Are We Better Yet? Notes on Writing About Normal

When I decided to reopen the cobwebbed vaults of my semi-abandoned online hiding space, I first looked into the drafts folder to see if  there were any false starts in there worth revisiting and finishing.

Here are a few of the titles from the past year or so, which never saw the light of day.

Some had a few lines written in them; most were blank. They existed only as titles blurted out and saved, no words in me to be found to flesh them out.

  • I’m Not Very Good At Living Abroad Anymore: Notes on 8 Months in Hanoi With a Toddler
  • I’m Going on a Negativity Fast Because It’s Too Easy To Be Grumpy These Days
  • How to Be Annoyed in a Developing Country Without Coming Across Like an Entitled Asshole
  • Don’t Even Think About Leaving the House til They’re 9: Notes About Being in Public With a Baby
  • Tiny Notes From Hanoi: Let’s Stop Confusing Authenticity with Discomfort, Shall We?
  • The Grass is Always Greener on the Side You Just Slammed the Door On
  • Why Don’t You Speak Vietnamese Yet?

Looking back, I think I stopped writing because EVERY SINGLE THING was going to be either sad or angry or cranky or a complaint.


This was a particularly infuriating lunch.

This was a particularly infuriating lunch. It was too good. Damn it.


And it’s not like the past year or two have been particularly mad or bad or sad or any other Seussian adjectives befitting rogue coloured fish. It has actually been a remarkably busy, active, life-rearranging time, with pretty much all of my tentative long-term goals either met or on the way to being met.

  • Getting one of the best jobs in my field in Vietnam? Check!
  • Getting that gig after being out of work for nearly three years on self-funded maternity leave? Check!
  • Actually really enjoying said job? Check!
  • Getting into an MA program in my field with one of the best Linguistics departments out there? Check!
  • Getting a fab full-time nanny to look after our remarkably well-adjusted toddler while we’re out cavorting at work? Check!
  • Travelling around Vietnam and South East Asia with said toddler, who now references tuktuks, Bangkok and Buddhas with casual ease? Check!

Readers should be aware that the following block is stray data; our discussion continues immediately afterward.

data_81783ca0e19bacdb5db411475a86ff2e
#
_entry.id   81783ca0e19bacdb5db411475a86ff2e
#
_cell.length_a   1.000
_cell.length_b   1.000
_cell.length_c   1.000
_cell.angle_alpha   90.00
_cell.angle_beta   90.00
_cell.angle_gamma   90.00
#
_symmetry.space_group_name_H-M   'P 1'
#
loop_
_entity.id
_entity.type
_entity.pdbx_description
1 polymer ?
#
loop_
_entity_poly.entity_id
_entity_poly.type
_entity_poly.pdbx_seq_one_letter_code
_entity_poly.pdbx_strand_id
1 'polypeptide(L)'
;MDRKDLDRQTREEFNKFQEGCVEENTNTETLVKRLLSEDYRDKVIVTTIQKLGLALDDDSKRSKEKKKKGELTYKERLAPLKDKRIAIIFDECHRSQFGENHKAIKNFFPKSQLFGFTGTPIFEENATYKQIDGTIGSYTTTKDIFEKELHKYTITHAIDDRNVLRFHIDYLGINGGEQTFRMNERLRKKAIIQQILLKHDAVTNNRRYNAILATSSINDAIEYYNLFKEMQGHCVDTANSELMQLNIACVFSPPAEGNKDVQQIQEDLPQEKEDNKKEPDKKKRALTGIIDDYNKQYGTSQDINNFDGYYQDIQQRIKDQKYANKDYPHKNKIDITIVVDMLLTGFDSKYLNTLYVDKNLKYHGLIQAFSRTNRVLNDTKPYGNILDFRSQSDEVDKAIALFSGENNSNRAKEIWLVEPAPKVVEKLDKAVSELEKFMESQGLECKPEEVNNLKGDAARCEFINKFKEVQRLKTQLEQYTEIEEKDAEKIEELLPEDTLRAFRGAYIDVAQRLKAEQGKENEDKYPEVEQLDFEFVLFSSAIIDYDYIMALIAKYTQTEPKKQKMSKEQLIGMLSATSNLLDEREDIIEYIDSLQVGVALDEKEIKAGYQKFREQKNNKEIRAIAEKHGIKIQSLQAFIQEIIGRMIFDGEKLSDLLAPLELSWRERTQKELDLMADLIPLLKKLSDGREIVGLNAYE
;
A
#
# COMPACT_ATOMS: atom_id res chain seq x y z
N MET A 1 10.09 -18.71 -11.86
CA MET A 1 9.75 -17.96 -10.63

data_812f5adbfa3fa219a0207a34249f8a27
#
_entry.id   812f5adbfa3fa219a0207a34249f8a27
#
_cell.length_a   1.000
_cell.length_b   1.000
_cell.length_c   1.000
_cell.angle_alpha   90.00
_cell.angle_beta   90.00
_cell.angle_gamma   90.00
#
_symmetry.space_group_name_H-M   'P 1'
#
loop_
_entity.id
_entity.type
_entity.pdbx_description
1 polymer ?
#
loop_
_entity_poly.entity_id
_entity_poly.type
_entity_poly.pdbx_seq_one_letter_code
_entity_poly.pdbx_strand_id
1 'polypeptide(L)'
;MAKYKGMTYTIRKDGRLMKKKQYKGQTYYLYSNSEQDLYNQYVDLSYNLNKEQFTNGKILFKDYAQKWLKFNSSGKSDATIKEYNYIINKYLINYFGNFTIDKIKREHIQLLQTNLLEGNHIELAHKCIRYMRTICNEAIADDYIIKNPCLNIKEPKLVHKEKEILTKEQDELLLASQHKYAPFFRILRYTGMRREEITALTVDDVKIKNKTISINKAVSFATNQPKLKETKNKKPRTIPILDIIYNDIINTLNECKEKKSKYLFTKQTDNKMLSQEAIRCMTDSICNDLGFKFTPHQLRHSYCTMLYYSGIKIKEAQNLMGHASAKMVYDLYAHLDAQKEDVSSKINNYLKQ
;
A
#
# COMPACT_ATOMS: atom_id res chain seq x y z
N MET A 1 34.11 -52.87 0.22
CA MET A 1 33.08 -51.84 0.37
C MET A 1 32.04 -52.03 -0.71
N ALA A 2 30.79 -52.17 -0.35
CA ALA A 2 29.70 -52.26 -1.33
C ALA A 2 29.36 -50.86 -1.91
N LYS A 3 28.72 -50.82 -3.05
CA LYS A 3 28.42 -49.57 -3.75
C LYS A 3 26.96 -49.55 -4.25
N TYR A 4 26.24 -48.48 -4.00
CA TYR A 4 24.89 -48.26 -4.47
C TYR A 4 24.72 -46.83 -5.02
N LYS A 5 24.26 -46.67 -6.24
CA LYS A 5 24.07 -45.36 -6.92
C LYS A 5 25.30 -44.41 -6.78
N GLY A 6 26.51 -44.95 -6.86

• Moving from England to Hanoi to Saigon within the course of less than two years, living in three pretty nifty homes of increasing pleasantness (no 24 hour construction or 2am karaoke parties this time around), and successfully dealing with a barrage of madness, noise, people and frankly really interesting and challenging stuff? Check!

But I didn’t write for ages because everything that wanted to come out was, frankly, mad, bad, sad and really poorly articulated.

All I could think about was crappy drivers (both two wheeled and four), Beijing levels of air pollution, toxic fish floating belly up, stinky lakes, motorbikes speeding down foot paths, surprisingly open corruption, illegal 3am karaoke parties that made the walls shake (damn you, ice cream parlor next door!), illegally bleached pho noodles, giant unrepaired potholes in the middle of the road, two and a half years of not much sleep, oversized and overpriced SUVs barrelling down roads built for two bicycles at best, driven by assholes who bought their driver’s license but forgot to take lessons.

I felt tired and cranky a lot. For a really long time.

The general background noise in my head on a day to day basis was akin to a dozen howler monkeys operating a cement mixer, with speed metal playing in the heat warped cassette deck in the cab. This kind of obscured the nuances of the ups and downs and the many, many weeks of generally being okay with things.



Thwack slept through the ruckus. Even the chaos of Hanoi’s Paper Street to buy more moving boxes.


And looking back, it was mostly okay. Most days were fine. Things were fine. Generally fine.

And many days were better than fine- there were lovely bouquets of Hanoi stargazer lilies in the vase on the table; the bun cha was consistently excellent; Ba and Hung and Nha looked after our little guy with love and care; I made a few friends and we all assembled for food and drinks on a regular basis in places overlooking various Hanoi lakes; travel and adventure was plentiful despite having a toddler to wrangle; students were generally lovely and teaching days were exhilarating.

After being in Saigon for about four months now, the grey fug has lifted and the howler monkeys have packed up their cement mixer and driven off to their next appointment. I don’t have any snarls building up at the back of my throat. No growls on the tip of my tongue. No big bubble of sadness enveloping everything, regardless of reality.

It’s sunny (when it isn’t raining- it’s monsoon season now)! Things are pretty mellow. No drama. No surprises.



Even the beer and peanuts al fresco are normal and drama free now.


We live in the suburbs now. The rather bland, affluent, Korean-heavy suburbs of brand-new Saigon South, mind you. Still, suburbs. With an office job, with a toddler, with a calm married life. We’re growing cucumbers and basil in pots in the living room. I bake bread. We go out for drinks with colleagues on Friday nights. Our Atilla Sym scooter is our family SUV (or Flammy Motorbike as Thwack calls it). On Saturdays, we drive to the supermarket, toddler squashed between us on the bike.

It’s really normal.





I wonder if I know how to write about normal.

Related Posts Plugin for WordPress, Blogger...

About MaryAnne

I live in Hanoi. I used to live in Shanghai (hence this blog’s title) but I left in 2013. I tend to travel. I cook stuff. I read a lot. I try to scare myself silly with regularity. I write about it all. A lot.